Nasal Sprays Work Best When You Use Them Correctly — Here’s How
While nasal congestion can be easily treated with an over-the-counter nasal spray, using the spray is not as simple as it might seem.
Sneezing and sniffling is common this time of year, but if you feel stuffy, you may find relief just a spray away — by using a non-prescription nasal decongestant spray.
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But while nasal congestion can be easily treated with an over-the-counter nasal spray, pharmacist Angela Giallourakis, PharmD, says using the spray is not as simple as it might seem. Correct positioning and technique is key to getting the best results, Dr. Giallourakis says.
For example, it’s important to make sure to point the nasal spray toward the back of the nose so that you can inhale the medicine, Dr. Giallourakis says.
“You never want the spray to be directed right at the nasal septum, which is the middle portion of your nose,” Dr. Giallourakis says. “When you push a spray directly onto the septum, the spray can damage the tissue, and you can end up with some irritation or a bloody nose.”
Here are a few other suggestions Dr. Giallourakis has for using a nasal spray:
Most products can be applied while you are in an upright position, so there is no need to tilt your head back, Dr. Giallourakis says.
Afterward, try to avoid blowing your nose or sneezing, and if necessary sniff hard a few times to ensure the product remains inside and can go to work.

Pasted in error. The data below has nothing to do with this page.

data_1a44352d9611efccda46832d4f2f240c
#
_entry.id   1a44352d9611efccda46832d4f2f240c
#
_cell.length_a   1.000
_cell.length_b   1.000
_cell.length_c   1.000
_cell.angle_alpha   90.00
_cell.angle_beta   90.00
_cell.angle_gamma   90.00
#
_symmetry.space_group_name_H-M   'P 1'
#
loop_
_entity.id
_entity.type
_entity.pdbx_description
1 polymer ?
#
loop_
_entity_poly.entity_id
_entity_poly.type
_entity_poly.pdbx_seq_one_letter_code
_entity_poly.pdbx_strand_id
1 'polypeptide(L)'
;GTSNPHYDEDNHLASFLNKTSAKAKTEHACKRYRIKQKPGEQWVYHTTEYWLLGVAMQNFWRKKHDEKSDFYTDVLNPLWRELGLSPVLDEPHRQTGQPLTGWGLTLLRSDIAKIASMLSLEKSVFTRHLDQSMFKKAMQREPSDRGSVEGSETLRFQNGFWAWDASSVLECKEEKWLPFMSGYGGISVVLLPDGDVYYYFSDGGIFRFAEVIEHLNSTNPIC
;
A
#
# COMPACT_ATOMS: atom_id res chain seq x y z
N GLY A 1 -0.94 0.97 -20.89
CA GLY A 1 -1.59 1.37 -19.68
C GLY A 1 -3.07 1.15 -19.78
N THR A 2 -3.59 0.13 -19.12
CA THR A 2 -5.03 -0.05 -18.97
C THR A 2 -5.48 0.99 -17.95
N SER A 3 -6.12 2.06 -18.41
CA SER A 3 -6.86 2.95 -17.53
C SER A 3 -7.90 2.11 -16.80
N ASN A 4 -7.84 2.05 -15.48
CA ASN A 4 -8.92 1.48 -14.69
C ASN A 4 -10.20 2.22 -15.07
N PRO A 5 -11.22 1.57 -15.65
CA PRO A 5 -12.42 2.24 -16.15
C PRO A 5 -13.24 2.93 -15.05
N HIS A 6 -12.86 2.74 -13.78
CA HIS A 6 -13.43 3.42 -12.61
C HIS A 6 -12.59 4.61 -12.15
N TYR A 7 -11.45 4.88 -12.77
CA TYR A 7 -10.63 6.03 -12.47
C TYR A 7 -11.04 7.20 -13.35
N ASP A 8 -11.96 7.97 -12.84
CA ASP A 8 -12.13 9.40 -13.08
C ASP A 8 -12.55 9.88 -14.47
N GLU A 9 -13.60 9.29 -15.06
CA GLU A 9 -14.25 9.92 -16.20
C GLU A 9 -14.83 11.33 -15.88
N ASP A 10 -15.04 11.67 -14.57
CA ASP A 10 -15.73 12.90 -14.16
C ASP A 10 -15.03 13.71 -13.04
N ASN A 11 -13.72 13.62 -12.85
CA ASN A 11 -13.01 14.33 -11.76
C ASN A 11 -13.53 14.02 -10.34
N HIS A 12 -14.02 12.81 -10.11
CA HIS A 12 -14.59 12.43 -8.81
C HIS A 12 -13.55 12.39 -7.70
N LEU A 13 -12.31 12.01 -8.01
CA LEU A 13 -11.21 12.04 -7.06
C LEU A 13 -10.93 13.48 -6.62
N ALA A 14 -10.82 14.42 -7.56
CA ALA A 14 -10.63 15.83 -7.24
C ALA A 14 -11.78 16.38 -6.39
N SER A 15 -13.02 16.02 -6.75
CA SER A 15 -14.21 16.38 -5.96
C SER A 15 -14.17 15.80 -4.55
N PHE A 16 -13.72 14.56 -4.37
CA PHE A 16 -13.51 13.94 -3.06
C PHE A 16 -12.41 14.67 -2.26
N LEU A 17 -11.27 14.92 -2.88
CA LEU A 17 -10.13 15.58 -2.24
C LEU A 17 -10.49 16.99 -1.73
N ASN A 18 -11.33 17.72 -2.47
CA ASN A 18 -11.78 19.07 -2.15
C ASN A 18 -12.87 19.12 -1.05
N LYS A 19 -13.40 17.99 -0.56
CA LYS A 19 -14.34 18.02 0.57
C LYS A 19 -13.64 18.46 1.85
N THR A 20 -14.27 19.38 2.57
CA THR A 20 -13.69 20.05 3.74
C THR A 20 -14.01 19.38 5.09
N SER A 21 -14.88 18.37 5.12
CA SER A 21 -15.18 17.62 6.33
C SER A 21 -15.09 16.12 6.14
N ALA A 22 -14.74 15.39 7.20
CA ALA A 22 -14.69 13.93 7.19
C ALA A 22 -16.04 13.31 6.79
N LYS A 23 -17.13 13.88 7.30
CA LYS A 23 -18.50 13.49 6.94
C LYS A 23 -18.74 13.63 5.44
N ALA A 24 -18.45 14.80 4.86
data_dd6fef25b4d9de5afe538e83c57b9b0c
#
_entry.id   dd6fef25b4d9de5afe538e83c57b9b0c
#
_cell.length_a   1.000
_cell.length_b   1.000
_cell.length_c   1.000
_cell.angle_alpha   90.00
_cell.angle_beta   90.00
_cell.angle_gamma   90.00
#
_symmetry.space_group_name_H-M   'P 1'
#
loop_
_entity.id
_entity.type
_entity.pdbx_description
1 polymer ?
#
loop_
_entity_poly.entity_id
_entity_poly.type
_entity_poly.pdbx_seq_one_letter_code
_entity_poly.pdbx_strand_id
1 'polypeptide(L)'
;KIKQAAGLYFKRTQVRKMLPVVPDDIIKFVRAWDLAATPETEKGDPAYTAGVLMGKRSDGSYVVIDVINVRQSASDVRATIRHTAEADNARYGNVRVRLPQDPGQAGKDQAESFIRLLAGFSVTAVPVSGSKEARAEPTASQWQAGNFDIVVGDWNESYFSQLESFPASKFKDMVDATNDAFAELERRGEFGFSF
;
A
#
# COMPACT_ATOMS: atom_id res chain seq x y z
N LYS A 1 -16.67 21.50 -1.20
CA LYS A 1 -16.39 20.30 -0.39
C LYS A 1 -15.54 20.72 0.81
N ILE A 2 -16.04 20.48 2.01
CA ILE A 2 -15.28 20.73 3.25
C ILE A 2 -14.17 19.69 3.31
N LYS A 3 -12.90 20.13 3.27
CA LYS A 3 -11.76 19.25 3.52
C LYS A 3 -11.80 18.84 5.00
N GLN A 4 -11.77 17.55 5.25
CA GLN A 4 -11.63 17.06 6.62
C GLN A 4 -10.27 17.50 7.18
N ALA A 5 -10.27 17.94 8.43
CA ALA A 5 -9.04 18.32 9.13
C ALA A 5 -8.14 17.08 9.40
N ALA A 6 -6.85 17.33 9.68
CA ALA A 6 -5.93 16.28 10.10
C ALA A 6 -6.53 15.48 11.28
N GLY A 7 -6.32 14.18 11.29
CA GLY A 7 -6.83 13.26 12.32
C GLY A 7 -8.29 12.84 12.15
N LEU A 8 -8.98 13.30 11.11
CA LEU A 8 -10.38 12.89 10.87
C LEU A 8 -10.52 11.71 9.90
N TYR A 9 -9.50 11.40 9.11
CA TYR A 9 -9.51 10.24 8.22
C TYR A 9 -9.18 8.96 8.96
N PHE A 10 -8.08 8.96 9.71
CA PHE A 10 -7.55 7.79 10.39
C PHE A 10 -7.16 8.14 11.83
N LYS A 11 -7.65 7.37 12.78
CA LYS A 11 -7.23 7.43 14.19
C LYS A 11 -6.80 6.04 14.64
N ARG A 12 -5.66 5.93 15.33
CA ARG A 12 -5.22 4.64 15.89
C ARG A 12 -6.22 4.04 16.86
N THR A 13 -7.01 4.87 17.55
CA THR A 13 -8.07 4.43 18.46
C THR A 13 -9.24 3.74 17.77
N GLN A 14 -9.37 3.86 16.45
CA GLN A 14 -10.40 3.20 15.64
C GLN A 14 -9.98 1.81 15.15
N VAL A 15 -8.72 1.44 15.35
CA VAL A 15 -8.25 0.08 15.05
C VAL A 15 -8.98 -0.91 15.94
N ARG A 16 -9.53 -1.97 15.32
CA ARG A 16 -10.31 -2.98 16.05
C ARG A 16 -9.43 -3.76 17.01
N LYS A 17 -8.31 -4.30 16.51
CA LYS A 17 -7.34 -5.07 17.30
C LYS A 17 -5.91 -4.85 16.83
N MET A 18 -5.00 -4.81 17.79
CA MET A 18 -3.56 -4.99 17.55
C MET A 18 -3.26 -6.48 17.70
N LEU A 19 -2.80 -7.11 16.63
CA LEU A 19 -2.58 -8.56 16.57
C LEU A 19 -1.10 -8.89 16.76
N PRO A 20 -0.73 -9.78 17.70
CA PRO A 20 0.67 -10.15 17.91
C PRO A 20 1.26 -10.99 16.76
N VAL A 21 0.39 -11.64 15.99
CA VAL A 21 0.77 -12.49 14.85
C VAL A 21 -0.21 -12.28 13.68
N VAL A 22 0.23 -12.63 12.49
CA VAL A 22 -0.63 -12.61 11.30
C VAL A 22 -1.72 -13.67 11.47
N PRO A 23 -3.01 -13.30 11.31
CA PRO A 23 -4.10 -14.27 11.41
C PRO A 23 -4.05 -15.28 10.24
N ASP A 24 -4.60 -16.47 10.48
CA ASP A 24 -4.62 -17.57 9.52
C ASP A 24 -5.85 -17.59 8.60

Keep the bottle clean and only allow one person to use it. Dr. Giallourakis recommends wiping down the nasal spray bottle and putting the cap back on after each use.
“You never want to share your product with someone else,” Dr. Giallourakis says.
Common minor side effects of over-the-counter nasal sprays include a bitter smell or taste, sneezing, runny nose and nasal irritation, including burning and stinging, Dr. Giallourakis says.
You should consult a doctor if you experience any major side effects, including a change in heart rate, tremors, unusual sweating or persistent nosebleeds. You should not use a nasal spray if your nasal passages become damaged, Dr. Giallourakis says.
Nasal sprays aren’t addicting, but they can become habit-forming and in general you should not use them for more than three days, Dr. Giallourakis says. Using them longer invites building up a tolerance to the medicines, which is called the rebound effect.
When this happens, you might need more medicine to control your congestion, or your congestion might worsen if you stop using the spray.flu
In the end, you may have to stop using the spray for several weeks to reverse this effect, she says.